The temporal profile of Arc gene expression after acute and chronic electroconvulsive stimulations (ECS) was studied using semi-quantitative in situ hybridisation in the rat cortex. A single ECS strongly and temporarily increased Arc mRNA levels in dentate granular cells with maximal induction seen up to 4 h after the stimulus, but returned to baseline at 24 h. A single ECS also increased expression of Arc mRNA in the CA1 and the parietal cortex, but the expression peaked within 1 h and returned to baseline levels within 2 h. Repeated or chronic ECS is a model of electroconvulsive therapy and it would be predicted that gene products involved in antidepressant effects accumulate after repeated ECS. However, repeated ECS reduced Arc gene expression in the CA1 24 h after the last stimulus. These results indicate that Arc is an immediate early gene product regulated by an acute excitatory stimulus, but not accumulated by long term repetitive ECS and therefore not a molecular biomarker for antidepressant properties. More likely, Arc is likely a molecular link to the decline in memory consolidation seen in depressive patients subjected to electroconvulsive therapy.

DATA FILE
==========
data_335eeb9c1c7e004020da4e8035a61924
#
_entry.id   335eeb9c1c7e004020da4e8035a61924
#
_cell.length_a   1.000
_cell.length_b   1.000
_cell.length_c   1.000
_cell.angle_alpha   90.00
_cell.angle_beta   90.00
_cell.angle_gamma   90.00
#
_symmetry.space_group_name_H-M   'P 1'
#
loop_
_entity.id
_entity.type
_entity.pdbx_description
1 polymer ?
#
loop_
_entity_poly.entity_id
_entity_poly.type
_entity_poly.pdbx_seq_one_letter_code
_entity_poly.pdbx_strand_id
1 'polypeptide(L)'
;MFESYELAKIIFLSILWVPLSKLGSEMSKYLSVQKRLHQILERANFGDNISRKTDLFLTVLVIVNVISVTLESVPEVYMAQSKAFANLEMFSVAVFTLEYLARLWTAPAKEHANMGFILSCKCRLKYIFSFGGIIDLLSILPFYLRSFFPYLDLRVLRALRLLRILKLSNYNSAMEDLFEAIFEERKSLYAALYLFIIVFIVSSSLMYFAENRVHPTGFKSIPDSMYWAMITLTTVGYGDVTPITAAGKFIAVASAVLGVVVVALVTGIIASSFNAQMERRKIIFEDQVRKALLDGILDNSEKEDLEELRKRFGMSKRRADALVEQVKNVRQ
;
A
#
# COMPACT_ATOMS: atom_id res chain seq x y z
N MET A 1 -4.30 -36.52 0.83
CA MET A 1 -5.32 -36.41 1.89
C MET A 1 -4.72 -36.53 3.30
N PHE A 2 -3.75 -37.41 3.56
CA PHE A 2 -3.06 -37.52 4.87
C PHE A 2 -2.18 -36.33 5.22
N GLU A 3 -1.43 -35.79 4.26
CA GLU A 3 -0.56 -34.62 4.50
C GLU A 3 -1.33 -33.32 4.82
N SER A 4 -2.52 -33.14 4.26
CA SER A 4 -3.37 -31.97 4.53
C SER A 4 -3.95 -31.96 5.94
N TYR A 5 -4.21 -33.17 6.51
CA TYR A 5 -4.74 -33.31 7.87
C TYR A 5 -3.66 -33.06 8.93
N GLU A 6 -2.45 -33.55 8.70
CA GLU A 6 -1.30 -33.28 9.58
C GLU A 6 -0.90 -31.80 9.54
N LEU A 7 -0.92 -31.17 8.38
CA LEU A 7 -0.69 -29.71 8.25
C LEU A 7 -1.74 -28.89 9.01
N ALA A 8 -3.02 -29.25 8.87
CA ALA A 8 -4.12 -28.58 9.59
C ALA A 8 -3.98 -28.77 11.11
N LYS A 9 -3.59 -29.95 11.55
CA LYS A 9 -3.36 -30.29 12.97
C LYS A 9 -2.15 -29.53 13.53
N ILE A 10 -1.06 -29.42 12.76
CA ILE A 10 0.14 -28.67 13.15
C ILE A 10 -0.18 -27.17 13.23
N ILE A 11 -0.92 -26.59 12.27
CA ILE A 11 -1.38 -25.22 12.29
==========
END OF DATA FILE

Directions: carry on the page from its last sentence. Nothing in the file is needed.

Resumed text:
Keywords: Animals; Cerebral Cortex; Cytoskeletal Proteins; Depressive Disorder; Disease Models, Animal; Electroconvulsive Therapy; Electroshock; Gene Expression Regulation; Hippocampus; Male; Memory; Nerve Tissue Proteins; Parietal Lobe; RNA, Messenger; Rats; Rats, Sprague-Dawley